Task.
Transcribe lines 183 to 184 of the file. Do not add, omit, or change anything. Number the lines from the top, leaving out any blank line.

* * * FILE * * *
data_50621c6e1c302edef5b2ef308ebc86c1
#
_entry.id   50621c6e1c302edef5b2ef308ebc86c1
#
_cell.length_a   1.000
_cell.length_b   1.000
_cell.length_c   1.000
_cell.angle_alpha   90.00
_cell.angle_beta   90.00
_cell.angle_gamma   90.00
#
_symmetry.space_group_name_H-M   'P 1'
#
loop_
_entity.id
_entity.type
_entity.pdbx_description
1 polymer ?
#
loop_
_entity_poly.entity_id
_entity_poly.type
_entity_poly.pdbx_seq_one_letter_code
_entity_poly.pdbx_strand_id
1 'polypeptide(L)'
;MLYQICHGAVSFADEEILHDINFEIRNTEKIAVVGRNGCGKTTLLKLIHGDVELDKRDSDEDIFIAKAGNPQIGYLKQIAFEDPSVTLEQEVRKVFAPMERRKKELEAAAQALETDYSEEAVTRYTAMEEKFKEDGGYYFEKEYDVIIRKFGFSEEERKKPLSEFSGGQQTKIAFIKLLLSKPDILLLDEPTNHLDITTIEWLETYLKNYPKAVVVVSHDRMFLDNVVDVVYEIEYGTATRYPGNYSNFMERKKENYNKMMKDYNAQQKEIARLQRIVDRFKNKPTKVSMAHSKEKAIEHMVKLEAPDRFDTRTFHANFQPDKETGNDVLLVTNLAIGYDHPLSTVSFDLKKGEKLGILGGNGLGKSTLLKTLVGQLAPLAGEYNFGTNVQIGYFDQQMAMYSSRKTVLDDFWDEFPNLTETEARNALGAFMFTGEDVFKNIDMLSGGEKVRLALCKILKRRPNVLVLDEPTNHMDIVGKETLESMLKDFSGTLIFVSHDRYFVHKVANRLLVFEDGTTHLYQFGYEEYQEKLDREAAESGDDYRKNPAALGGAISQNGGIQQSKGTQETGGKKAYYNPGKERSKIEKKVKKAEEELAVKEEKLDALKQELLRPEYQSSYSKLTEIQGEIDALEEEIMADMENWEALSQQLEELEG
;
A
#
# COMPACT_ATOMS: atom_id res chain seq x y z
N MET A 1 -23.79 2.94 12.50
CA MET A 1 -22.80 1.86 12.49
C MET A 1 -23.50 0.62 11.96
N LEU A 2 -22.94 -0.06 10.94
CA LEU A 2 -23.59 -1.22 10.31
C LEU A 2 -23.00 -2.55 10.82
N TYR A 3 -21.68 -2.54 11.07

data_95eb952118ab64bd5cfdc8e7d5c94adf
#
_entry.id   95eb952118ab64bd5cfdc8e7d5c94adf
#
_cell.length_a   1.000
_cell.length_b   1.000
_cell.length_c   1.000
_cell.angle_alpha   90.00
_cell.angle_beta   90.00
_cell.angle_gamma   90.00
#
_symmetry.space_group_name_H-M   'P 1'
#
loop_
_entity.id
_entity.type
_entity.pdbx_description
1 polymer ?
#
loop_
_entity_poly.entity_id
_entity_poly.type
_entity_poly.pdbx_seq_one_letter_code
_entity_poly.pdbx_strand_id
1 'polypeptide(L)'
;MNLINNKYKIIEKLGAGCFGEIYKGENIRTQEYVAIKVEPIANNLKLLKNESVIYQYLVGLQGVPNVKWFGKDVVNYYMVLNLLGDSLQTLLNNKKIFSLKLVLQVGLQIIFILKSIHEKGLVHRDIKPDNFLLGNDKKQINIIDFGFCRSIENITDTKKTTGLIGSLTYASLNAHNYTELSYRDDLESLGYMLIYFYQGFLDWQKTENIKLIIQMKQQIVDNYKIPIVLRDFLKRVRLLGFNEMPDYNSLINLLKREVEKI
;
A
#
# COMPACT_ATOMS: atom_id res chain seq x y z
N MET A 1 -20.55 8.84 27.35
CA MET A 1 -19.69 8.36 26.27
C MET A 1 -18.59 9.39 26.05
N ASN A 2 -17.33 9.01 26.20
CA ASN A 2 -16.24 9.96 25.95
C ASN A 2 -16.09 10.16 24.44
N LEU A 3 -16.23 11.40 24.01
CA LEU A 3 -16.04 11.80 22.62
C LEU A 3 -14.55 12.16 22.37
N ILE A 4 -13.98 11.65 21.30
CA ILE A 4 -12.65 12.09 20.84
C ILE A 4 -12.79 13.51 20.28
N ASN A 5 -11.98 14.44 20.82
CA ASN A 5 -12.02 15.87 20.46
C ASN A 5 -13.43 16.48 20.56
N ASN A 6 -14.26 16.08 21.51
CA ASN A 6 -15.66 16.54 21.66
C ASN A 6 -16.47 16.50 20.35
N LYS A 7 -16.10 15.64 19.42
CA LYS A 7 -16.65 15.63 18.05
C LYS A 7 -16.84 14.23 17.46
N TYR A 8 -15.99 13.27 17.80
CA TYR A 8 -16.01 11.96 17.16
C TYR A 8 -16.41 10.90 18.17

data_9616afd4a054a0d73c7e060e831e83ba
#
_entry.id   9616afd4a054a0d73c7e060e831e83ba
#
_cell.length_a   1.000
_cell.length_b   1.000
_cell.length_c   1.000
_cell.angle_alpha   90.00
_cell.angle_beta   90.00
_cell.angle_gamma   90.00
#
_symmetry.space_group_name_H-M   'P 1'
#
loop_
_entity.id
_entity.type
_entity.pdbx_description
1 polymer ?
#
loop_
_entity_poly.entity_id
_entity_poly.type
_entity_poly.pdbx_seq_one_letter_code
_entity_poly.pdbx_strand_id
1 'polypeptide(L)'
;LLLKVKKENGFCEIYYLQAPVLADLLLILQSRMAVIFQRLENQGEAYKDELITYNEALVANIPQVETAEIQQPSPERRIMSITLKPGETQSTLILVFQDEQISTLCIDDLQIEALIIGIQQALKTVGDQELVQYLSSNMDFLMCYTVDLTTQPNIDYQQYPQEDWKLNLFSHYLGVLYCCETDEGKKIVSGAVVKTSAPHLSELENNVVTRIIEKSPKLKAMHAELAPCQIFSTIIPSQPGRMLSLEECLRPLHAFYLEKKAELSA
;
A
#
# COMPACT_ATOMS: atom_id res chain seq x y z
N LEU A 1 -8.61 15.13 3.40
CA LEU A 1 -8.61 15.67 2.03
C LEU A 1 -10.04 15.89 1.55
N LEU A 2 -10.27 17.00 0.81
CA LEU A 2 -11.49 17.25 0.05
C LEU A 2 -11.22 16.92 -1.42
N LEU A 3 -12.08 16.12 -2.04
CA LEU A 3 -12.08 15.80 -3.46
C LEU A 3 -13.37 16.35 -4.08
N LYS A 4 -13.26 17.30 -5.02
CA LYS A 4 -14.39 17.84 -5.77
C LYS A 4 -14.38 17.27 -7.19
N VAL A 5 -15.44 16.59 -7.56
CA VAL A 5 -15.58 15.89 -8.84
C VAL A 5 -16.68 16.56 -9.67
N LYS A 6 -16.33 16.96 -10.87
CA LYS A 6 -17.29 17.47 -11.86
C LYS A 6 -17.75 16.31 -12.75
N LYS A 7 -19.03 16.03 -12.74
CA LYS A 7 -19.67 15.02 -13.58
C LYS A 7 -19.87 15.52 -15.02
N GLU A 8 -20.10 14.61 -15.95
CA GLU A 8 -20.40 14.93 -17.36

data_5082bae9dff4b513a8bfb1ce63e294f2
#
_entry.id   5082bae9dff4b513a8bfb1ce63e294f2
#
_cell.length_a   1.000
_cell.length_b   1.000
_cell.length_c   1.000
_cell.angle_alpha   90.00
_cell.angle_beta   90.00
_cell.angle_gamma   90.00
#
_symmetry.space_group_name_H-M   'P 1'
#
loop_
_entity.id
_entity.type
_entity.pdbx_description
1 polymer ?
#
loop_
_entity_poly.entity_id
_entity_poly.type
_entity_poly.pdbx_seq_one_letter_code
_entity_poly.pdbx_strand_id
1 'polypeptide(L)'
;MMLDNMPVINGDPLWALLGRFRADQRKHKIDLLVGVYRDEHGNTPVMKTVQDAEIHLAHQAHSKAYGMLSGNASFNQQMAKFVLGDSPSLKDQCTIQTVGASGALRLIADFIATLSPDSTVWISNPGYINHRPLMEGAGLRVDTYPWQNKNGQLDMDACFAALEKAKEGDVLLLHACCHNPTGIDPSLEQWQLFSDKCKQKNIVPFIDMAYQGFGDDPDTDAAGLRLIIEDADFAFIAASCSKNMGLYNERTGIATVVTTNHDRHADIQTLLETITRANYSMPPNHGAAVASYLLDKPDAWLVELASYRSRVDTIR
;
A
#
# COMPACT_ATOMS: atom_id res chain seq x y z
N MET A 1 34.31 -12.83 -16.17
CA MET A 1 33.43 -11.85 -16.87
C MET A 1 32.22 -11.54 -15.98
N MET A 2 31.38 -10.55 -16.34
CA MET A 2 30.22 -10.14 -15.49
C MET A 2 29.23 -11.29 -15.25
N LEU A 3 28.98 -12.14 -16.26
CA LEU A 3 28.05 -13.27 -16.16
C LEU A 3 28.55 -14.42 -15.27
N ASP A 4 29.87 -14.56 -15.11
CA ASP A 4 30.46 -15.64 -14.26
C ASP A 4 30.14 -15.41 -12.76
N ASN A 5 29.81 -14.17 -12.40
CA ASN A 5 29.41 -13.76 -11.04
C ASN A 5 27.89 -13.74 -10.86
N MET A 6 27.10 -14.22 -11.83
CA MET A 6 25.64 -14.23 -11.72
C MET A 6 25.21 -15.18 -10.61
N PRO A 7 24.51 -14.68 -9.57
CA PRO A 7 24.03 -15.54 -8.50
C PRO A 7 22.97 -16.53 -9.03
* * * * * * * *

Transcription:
C LEU A 3 28.55 -14.42 -15.27
N ASP A 4 29.87 -14.56 -15.11